Wondering if you’ll ever be able to remove those ugly oil stains from your driveway? With a little trial and error, it is possible.
I recently had this same problem, and today want to share everything I’ve learned to help you get back that security deposit (if you’re renting) or just make everything look a lot better.
Step 1: Try to slow or stop the leak
You do have options for removing stains, but it’s best to first stop the bleeding! You don’t want oil on tires, vehicle panels, or your driveway, but doing nothing only makes things worse. Over time, you’ll start noticing small spots everywhere as I did.
Before you even attempt cleaning your driveway and to avoid more spots, move your car to the grass. Even if you park over something to prevent further damage, if the oil leak is severe, you can leave behind oil by just backing out.
There are a few products I’ll recommend later in this post to remove oil, but until you have them, it’s a good idea to protect your driveway if you can’t park on grass.
Step 2: Protect your driveway if moving your vehicle isn’t an option
Use an oil spill mat or plastic catch tray
If you have a car leaking oil currently, the best thing to do is to park over an oil spill mat like this one until you are able to get it fixed. I’ve tried everything, including an old carpet, an old plastic lid, and even an oil pan.
Some leaks are due to a bad rear main seal, others are a bit harder to diagnose. It’s good to have a mat to park on if you have an older vehicle even if you’ve stopped the leak to be safe. Stay away from cardboard or paper…oil will eventually leak through over time.
Be sure to weigh down the mat or collection device if you park outdoors; I’ve had the wind blow these away, and get oil everywhere!
Step 3: Prevent your car from leaking oil leak
To stop your car from leaking oil, it’s best to get it fixed, but a temporary solution is to try a good engine oil stop leak product.
How engine oil top leak products work
Engine oil stop leak products work by lubricating dry O rings and gaskets, causing them to swell up and return to their normal shape; this can help slow or stop the leak.
Even though oil stop leak products are a temporary solution to fixing the root cause of the leak, in my experience, they usually do help a bit.
Some vehicles tend to leak more than others (like my own Jeep), so it’s a good idea to have these bottles around in case it starts leaking again.
Step 4: Remove oil stains from your driveway
There are a lot of products you can use to remove oil spots; oil stains on the other hand are more difficult once set in. They aren’t impossible to remove though.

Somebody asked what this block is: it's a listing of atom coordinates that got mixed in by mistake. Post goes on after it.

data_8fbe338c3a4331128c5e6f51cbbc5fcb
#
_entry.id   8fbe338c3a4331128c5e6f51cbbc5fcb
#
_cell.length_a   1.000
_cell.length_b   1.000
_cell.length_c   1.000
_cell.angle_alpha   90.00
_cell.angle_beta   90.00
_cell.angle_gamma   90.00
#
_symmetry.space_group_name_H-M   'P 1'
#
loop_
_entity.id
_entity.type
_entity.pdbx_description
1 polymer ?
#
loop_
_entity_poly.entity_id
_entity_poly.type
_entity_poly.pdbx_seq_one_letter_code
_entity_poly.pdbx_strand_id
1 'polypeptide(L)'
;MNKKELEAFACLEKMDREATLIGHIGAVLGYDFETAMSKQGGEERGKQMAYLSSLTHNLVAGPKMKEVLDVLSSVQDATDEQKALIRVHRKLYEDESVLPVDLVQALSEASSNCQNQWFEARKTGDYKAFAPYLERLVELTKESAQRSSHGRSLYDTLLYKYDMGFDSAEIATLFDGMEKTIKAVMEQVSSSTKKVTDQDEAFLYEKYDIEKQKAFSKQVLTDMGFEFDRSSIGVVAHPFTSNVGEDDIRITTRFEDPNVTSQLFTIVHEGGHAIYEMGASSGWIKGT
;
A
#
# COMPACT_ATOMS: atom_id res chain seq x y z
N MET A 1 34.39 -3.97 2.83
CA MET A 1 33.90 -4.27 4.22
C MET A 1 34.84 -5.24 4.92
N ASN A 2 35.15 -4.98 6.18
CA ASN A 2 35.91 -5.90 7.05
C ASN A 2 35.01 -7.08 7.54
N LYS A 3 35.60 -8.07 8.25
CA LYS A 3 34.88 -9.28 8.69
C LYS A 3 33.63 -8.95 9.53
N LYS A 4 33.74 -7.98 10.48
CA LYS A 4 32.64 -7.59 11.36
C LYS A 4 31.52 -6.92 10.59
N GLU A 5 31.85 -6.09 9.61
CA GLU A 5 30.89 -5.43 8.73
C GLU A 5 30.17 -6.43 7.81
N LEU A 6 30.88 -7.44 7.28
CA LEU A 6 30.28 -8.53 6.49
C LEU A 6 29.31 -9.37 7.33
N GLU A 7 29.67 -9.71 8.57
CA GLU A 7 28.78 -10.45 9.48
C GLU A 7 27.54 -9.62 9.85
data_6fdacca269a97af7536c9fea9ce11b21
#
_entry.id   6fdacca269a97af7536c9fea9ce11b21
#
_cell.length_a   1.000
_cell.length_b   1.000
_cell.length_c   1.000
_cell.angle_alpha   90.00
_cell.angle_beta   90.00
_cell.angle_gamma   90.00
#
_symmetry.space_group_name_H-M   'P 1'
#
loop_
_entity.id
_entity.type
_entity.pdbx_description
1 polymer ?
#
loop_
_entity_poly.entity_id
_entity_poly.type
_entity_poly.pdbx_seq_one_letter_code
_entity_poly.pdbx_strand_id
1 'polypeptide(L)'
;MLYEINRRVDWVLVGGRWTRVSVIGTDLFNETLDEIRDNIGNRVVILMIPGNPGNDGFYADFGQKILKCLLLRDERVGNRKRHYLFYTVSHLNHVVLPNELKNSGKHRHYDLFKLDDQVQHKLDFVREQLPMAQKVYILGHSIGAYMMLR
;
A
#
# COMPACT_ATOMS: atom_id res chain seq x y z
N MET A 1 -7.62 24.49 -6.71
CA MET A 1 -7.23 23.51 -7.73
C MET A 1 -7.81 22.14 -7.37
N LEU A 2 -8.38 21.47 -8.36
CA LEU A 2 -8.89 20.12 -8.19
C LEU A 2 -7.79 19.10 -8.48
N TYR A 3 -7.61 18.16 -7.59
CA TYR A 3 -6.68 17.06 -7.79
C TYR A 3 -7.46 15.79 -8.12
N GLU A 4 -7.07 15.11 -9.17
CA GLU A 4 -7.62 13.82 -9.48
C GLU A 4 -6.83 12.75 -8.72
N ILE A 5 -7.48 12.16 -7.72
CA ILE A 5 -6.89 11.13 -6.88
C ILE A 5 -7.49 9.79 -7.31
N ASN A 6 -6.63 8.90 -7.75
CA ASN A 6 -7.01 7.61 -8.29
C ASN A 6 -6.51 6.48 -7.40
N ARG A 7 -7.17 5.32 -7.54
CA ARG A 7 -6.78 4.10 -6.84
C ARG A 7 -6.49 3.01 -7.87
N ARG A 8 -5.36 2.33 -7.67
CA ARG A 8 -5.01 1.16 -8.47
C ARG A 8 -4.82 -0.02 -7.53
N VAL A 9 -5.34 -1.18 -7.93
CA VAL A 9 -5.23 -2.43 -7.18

For most products applied, I’ve found applying the product liberally, using a brush, and waiting at least 24 hours is most effective. The more time these products have to absorb oil, the better.
Below are a few household products to remove spots if the oil is pretty fresh:
- Dish detergent: This works surprisingly well for a drop of two of oil. In my experience, it helps, but won’t remove set-in oil stains.
- Baking soda: Baking soda absorbs oil, just mix with water to a paste, and leave it overnight
- Kitty Litter: some have had success with this, best used as an absorbent in combination with a degreaser.
How to remove oil stains from concrete
For set-in stains, I’ve had luck with this product:
- Goof Off Oil Stain Remover – This product works wonders compared to anything else I’ve tried, and creates a chalky substance when dry; If the stain is severe, you can use a shop broom to work the chalky powder into the stain, leave it for 24 hours, and rinse everything off with a hose.
I applied this Goof Off product once (undiluted), and most of the stain had completely disappeared. With two applications I’d expect even better results. For about 12 bucks per bottle, pick up a couple of these if you’re treating the entire driveway.
How to remove oil stains from asphalt
To remove oil stains from an asphalt driveway, start with a basic household remedy like dish liquid, or baking soda for fresh stains. For set-in stains, you’ll want to use a dedicated asphalt cleaner like Sakrete or a product like Goof Off’s Oil Stain remover.
Sakrete may be used on asphalt and concrete, so give it a try.
Since asphalt is softer than concrete, you want to avoid leaving products on asphalt for a long period of time and follow the directions as recommended.
Using a power washer to remove oil stains
It’s best to use a power washer if you are dealing with a large surface, because it does speed things up, and washes away products easier. Use caution if you have stamped concrete or old and brittle concrete, as it can cause cracking at high pressure.
Oil leaks can be expensive to fix permanently, so if you don’t have the money try a few of these stop leak products and protect your driveway from further damage in the meantime.
Have any other products you have used to remove oil from driveways? Let me know!